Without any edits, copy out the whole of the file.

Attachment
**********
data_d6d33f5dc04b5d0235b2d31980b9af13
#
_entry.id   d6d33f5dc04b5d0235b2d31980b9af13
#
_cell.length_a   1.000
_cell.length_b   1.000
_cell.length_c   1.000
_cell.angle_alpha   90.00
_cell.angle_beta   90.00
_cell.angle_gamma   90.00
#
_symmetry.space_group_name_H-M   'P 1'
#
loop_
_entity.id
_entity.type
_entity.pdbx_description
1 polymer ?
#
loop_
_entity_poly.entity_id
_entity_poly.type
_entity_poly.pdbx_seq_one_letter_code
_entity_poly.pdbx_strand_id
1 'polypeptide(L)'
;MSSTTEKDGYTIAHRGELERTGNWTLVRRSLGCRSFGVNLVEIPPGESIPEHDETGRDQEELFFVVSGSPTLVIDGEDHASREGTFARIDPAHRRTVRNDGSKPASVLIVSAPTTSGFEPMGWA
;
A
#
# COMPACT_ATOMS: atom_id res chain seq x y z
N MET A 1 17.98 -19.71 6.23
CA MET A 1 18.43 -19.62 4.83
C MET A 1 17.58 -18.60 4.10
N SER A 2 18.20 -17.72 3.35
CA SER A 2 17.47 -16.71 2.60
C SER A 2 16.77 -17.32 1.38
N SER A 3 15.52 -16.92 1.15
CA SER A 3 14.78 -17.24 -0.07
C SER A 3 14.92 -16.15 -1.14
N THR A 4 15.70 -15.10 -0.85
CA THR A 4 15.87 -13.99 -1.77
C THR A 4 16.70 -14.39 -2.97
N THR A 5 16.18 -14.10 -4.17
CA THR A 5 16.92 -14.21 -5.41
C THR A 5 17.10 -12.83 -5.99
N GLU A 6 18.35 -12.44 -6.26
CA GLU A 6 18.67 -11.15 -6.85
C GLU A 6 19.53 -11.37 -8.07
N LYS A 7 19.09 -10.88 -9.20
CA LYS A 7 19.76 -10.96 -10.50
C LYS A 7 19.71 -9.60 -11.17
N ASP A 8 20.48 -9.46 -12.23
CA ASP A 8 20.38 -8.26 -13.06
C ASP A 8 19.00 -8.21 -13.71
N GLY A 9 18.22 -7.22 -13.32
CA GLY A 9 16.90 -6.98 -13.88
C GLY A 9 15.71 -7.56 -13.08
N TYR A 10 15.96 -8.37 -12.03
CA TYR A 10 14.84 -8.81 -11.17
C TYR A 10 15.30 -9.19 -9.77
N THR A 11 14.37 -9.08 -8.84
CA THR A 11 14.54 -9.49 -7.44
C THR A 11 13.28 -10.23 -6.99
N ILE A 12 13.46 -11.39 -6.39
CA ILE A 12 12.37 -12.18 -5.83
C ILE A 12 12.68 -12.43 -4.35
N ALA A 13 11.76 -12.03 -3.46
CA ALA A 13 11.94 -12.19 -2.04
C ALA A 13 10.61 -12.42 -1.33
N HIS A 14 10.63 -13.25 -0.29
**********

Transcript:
data_d6d33f5dc04b5d0235b2d31980b9af13
#
_entry.id   d6d33f5dc04b5d0235b2d31980b9af13
#
_cell.length_a   1.000
_cell.length_b   1.000
_cell.length_c   1.000
_cell.angle_alpha   90.00
_cell.angle_beta   90.00
_cell.angle_gamma   90.00
#
_symmetry.space_group_name_H-M   'P 1'
#
loop_
_entity.id
_entity.type
_entity.pdbx_description
1 polymer ?
#
loop_
_entity_poly.entity_id
_entity_poly.type
_entity_poly.pdbx_seq_one_letter_code
_entity_poly.pdbx_strand_id
1 'polypeptide(L)'
;MSSTTEKDGYTIAHRGELERTGNWTLVRRSLGCRSFGVNLVEIPPGESIPEHDETGRDQEELFFVVSGSPTLVIDGEDHASREGTFARIDPAHRRTVRNDGSKPASVLIVSAPTTSGFEPMGWA
;
A
#
# COMPACT_ATOMS: atom_id res chain seq x y z
N MET A 1 17.98 -19.71 6.23
CA MET A 1 18.43 -19.62 4.83
C MET A 1 17.58 -18.60 4.10
N SER A 2 18.20 -17.72 3.35
CA SER A 2 17.47 -16.71 2.60
C SER A 2 16.77 -17.32 1.38
N SER A 3 15.52 -16.92 1.15
CA SER A 3 14.78 -17.24 -0.07
C SER A 3 14.92 -16.15 -1.14
N THR A 4 15.70 -15.10 -0.85
CA THR A 4 15.87 -13.99 -1.77
C THR A 4 16.70 -14.39 -2.97
N THR A 5 16.18 -14.10 -4.17
CA THR A 5 16.92 -14.21 -5.41
C THR A 5 17.10 -12.83 -5.99
N GLU A 6 18.35 -12.44 -6.26
CA GLU A 6 18.67 -11.15 -6.85
C GLU A 6 19.53 -11.37 -8.07
N LYS A 7 19.09 -10.88 -9.20
CA LYS A 7 19.76 -10.96 -10.50
C LYS A 7 19.71 -9.60 -11.17
N ASP A 8 20.48 -9.46 -12.23
CA ASP A 8 20.38 -8.26 -13.06
C ASP A 8 19.00 -8.21 -13.71
N GLY A 9 18.22 -7.22 -13.32
CA GLY A 9 16.90 -6.98 -13.88
C GLY A 9 15.71 -7.56 -13.08
N TYR A 10 15.96 -8.37 -12.03
CA TYR A 10 14.84 -8.81 -11.17
C TYR A 10 15.30 -9.19 -9.77
N THR A 11 14.37 -9.08 -8.84
CA THR A 11 14.54 -9.49 -7.44
C THR A 11 13.28 -10.23 -6.99
N ILE A 12 13.46 -11.39 -6.39
CA ILE A 12 12.37 -12.18 -5.83
C ILE A 12 12.68 -12.43 -4.35
N ALA A 13 11.76 -12.03 -3.46
CA ALA A 13 11.94 -12.19 -2.04
C ALA A 13 10.61 -12.42 -1.33
N HIS A 14 10.63 -13.25 -0.29